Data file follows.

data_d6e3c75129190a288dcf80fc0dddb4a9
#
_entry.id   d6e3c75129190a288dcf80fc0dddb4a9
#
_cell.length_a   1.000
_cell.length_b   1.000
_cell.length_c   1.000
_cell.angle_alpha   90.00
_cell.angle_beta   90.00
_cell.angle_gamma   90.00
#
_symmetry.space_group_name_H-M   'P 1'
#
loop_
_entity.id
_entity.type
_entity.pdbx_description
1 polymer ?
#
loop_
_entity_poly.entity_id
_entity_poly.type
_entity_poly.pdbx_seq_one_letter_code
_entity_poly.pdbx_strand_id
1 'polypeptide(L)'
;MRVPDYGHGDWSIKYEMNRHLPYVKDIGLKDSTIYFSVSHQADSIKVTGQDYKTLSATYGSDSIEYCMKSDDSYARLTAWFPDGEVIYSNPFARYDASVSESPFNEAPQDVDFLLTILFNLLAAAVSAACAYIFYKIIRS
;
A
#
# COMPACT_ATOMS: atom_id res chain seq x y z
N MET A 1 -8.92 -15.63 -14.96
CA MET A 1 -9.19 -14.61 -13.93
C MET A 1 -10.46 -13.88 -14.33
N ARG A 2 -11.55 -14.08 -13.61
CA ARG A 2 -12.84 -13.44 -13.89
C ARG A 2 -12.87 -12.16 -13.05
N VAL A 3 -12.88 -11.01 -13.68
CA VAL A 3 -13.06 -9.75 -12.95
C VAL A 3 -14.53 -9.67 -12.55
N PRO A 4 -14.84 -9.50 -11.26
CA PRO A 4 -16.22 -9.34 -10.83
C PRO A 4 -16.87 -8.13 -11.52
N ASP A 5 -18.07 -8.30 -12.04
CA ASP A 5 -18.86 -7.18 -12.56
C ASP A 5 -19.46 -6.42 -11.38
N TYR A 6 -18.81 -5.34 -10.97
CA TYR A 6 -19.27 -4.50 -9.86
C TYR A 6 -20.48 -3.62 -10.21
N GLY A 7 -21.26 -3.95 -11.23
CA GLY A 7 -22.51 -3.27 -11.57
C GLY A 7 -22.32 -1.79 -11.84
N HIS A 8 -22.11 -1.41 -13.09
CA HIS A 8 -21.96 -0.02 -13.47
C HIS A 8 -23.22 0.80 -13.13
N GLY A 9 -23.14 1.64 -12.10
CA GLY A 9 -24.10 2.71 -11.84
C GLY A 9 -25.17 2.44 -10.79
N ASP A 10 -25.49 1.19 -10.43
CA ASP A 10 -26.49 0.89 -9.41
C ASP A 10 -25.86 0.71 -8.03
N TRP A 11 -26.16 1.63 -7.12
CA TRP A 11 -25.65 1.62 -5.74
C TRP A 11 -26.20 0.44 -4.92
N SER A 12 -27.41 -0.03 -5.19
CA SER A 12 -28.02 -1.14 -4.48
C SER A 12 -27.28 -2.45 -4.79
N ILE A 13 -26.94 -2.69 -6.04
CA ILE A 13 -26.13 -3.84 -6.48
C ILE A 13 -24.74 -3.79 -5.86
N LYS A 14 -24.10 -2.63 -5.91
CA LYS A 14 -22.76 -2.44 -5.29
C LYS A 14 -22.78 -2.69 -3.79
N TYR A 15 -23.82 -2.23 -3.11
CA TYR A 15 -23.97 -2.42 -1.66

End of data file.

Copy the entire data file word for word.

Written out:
data_d6e3c75129190a288dcf80fc0dddb4a9
#
_entry.id   d6e3c75129190a288dcf80fc0dddb4a9
#
_cell.length_a   1.000
_cell.length_b   1.000
_cell.length_c   1.000
_cell.angle_alpha   90.00
_cell.angle_beta   90.00
_cell.angle_gamma   90.00
#
_symmetry.space_group_name_H-M   'P 1'
#
loop_
_entity.id
_entity.type
_entity.pdbx_description
1 polymer ?
#
loop_
_entity_poly.entity_id
_entity_poly.type
_entity_poly.pdbx_seq_one_letter_code
_entity_poly.pdbx_strand_id
1 'polypeptide(L)'
;MRVPDYGHGDWSIKYEMNRHLPYVKDIGLKDSTIYFSVSHQADSIKVTGQDYKTLSATYGSDSIEYCMKSDDSYARLTAWFPDGEVIYSNPFARYDASVSESPFNEAPQDVDFLLTILFNLLAAAVSAACAYIFYKIIRS
;
A
#
# COMPACT_ATOMS: atom_id res chain seq x y z
N MET A 1 -8.92 -15.63 -14.96
CA MET A 1 -9.19 -14.61 -13.93
C MET A 1 -10.46 -13.88 -14.33
N ARG A 2 -11.55 -14.08 -13.61
CA ARG A 2 -12.84 -13.44 -13.89
C ARG A 2 -12.87 -12.16 -13.05
N VAL A 3 -12.88 -11.01 -13.68
CA VAL A 3 -13.06 -9.75 -12.95
C VAL A 3 -14.53 -9.67 -12.55
N PRO A 4 -14.84 -9.50 -11.26
CA PRO A 4 -16.22 -9.34 -10.83
C PRO A 4 -16.87 -8.13 -11.52
N ASP A 5 -18.07 -8.30 -12.04
CA ASP A 5 -18.86 -7.18 -12.56
C ASP A 5 -19.46 -6.42 -11.38
N TYR A 6 -18.81 -5.34 -10.97
CA TYR A 6 -19.27 -4.50 -9.86
C TYR A 6 -20.48 -3.62 -10.21
N GLY A 7 -21.26 -3.95 -11.23
CA GLY A 7 -22.51 -3.27 -11.57
C GLY A 7 -22.32 -1.79 -11.84
N HIS A 8 -22.11 -1.41 -13.09
CA HIS A 8 -21.96 -0.02 -13.47
C HIS A 8 -23.22 0.80 -13.13
N GLY A 9 -23.14 1.64 -12.10
CA GLY A 9 -24.10 2.71 -11.84
C GLY A 9 -25.17 2.44 -10.79
N ASP A 10 -25.49 1.19 -10.43
CA ASP A 10 -26.49 0.89 -9.41
C ASP A 10 -25.86 0.71 -8.03
N TRP A 11 -26.16 1.63 -7.12
CA TRP A 11 -25.65 1.62 -5.74
C TRP A 11 -26.20 0.44 -4.92
N SER A 12 -27.41 -0.03 -5.19
CA SER A 12 -28.02 -1.14 -4.48
C SER A 12 -27.28 -2.45 -4.79
N ILE A 13 -26.94 -2.69 -6.04
CA ILE A 13 -26.13 -3.84 -6.48
C ILE A 13 -24.74 -3.79 -5.86
N LYS A 14 -24.10 -2.63 -5.91
CA LYS A 14 -22.76 -2.44 -5.29
C LYS A 14 -22.78 -2.69 -3.79
N TYR A 15 -23.82 -2.23 -3.11
CA TYR A 15 -23.97 -2.42 -1.66